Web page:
» ODA Boxwood Blight Cleanliness Program — The Oregon Department of Agriculture (ODA) has a boxwood blight cleanliness program offering voluntary practices to prevent spread of the pathogen. The program results in certification for shipping into other states, particularly those that have quarantines in place. Tennessee is one such state. If you have questions, contact Gary L. McAninch, nursery and Christmas tree program manager with ODA, at 503-986-4644, or talk to any ODA horticulturist. Program information: Four pages. (PDF)

    » Boxwood Blight in Commercial Nursery Production — Poster that prints up to 24 x 36 inches. (PDF)

    » Susceptibility of Commercial Boxwood Cultivars to Boxwood Blight — Study from North Carolina State University Cooperative Extension. Three pages. (PDF)


    On October 30, 2018, the Oregon Association of Nurseries (OAN) hosted an informational meeting on boxwood blight at its office in Wilsonville, Oregon. The presenters included representatives from the OAN, AmericanHort, the USDA Agricultural Research Service, and the Oregon Department of Agriculture. They discussed the current boxwood blight situation in Oregon and nationally. Below are summaries of the presentations. Watch this page for information about any future meetings regarding boxwood blight, or read the OAN Member Update to stay apprised.

    Gary L. McAninch
    Nursery and Christmas tree program manager, Oregon Department of Agriculture, Plant Divison

    Boxwood blight was first discovered in North America early in 2011 in North Carolina and Virginia. The first Oregon detection was made at a Washington County nursery in November of 2011. Each year since 2011, a limited number of Oregon nurseries and landscapes have been found infested with boxwood blight. Eradication procedures were enacted at each infested nursery.

    The Oregon Department of Agriculture (ODA) is routinely asked to conduct "trace-back" inspections at Oregon nurseries that shipped boxwood plants to other states and these plants were subsequently found infected. In some cases the trace-back inspections do find that the Oregon nursery is the source of the infections. In many cases, ODA inspections do not find the disease at the nursery of origin in Oregon. The source of the infection remains unclear in these cases.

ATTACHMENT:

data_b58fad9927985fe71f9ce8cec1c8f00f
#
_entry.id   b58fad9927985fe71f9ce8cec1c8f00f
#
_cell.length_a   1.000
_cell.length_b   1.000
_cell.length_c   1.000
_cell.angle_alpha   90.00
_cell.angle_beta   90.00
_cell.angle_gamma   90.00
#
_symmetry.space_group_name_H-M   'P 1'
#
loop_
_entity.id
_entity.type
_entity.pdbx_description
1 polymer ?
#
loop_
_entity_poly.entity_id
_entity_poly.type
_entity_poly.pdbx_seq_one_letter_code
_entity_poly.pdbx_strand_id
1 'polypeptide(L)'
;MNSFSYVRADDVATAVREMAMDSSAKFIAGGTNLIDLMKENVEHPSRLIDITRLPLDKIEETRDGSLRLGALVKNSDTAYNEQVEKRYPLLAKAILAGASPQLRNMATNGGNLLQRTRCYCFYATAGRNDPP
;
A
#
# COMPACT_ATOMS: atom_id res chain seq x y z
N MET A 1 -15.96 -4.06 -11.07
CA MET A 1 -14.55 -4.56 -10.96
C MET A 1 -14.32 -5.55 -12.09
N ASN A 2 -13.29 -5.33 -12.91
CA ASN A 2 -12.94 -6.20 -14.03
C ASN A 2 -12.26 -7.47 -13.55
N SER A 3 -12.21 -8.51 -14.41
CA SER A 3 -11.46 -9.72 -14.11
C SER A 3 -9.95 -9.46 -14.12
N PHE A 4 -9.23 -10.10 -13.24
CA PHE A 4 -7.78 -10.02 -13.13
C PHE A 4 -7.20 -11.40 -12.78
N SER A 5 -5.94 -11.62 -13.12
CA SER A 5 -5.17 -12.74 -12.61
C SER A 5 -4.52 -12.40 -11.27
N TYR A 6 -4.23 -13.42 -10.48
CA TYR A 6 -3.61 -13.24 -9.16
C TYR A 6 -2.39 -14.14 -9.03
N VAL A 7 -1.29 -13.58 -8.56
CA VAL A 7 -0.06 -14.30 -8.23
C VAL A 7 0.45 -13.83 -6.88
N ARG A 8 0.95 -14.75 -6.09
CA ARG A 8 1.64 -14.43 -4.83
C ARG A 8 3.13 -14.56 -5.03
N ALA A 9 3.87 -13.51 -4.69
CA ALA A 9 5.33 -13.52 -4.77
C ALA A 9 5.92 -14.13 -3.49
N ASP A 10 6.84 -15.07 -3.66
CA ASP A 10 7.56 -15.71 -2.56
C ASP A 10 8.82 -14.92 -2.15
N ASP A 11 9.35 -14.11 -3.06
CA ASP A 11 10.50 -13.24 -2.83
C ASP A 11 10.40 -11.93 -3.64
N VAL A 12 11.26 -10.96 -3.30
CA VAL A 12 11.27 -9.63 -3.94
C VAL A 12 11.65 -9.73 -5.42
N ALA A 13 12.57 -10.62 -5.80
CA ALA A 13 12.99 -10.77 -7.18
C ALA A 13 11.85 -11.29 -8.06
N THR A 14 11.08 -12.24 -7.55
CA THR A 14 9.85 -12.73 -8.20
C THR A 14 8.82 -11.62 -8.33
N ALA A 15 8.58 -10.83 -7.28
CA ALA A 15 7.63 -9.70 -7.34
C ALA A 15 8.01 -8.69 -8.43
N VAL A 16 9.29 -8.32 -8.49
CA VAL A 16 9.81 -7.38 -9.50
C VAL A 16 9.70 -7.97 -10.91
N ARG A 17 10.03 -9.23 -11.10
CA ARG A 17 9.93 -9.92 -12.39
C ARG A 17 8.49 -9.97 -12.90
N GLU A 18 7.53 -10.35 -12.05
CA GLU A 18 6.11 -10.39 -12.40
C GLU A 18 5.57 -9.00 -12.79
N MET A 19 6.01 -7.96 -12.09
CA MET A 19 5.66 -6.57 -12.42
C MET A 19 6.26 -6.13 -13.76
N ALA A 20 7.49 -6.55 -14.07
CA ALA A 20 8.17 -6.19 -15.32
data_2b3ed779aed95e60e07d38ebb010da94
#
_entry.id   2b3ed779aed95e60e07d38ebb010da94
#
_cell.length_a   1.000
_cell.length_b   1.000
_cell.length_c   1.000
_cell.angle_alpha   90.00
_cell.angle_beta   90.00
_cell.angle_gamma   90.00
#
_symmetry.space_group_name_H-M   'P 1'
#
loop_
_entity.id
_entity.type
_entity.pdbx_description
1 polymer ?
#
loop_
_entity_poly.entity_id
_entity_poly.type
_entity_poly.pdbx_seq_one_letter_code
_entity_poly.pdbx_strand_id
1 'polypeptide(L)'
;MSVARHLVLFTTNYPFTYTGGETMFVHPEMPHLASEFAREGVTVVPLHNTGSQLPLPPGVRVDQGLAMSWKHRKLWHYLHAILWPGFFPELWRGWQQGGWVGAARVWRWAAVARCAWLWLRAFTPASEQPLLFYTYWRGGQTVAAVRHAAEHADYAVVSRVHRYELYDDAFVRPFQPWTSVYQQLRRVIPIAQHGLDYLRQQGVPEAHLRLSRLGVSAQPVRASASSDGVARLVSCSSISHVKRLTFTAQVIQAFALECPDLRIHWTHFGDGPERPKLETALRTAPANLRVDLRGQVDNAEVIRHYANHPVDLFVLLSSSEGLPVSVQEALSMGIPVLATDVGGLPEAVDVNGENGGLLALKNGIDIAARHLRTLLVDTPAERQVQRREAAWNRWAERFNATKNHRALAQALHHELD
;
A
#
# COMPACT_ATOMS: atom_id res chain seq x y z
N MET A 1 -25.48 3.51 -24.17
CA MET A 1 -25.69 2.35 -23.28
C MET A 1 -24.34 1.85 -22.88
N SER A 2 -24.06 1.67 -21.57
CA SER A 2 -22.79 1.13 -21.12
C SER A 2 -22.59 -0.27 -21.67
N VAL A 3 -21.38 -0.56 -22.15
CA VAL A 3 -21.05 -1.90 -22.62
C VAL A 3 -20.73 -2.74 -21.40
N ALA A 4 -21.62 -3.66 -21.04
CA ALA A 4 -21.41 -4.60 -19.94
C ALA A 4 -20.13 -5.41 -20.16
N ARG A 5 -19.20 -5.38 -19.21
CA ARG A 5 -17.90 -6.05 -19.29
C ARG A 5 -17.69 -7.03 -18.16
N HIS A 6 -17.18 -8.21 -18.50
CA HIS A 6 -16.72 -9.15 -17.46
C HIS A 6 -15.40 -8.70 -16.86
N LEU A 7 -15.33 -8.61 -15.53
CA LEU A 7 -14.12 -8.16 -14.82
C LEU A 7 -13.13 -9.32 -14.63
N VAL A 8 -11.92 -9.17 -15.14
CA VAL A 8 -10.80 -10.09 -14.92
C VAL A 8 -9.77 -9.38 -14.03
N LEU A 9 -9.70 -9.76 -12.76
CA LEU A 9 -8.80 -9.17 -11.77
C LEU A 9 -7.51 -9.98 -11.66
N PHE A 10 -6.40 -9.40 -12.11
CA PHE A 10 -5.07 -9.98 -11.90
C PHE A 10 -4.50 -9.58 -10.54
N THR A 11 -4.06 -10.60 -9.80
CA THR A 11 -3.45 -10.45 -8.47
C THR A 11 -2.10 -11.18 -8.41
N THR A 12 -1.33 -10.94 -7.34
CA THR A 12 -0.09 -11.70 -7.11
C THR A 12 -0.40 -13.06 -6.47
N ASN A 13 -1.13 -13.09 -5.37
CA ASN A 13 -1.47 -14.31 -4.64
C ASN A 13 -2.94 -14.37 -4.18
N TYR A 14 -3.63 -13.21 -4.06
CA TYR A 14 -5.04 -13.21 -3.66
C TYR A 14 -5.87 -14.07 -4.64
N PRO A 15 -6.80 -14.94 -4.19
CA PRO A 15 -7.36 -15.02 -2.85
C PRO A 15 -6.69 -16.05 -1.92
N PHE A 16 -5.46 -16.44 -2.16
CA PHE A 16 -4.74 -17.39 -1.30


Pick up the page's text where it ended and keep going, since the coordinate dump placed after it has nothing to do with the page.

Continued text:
In 2012, the ODA imitated a Nursery Cleanliness Program for Boxwood Blight. The program's goal is to assist nurseries in shipping boxwood blight stock that is free of the disease. The programs best management practices are designed to:

    • void introduction of the disease onto the nursery,
    • detect the disease early if introduced onto the nursery. This is accomplished through timely inspections conducted by trained nursery staff.
    • minimize the spread of the disease at an infested nursery, and
    • eradicate the disease from infested nursery.

    There are currently 35 Oregon nurseries participating in the Nursery Cleanliness Program for Boxwood Blight. Better disease detection tools for field use are needed.

    Jerry Weiland
    Research Plant Pathologist
    USDA Agricultural Research Service, Corvallis, Oregon

    My USDA-ARS research program is based on identifying soilborne pathogens of the nursery industry and improving methods for disease control. I have a horticulture background with an emphasis in woody plant production, as well as extensive experience in plant pathology. I am based in Corvallis, Oregon and am looking forward to helping out the industry address their concerns about boxwood blight.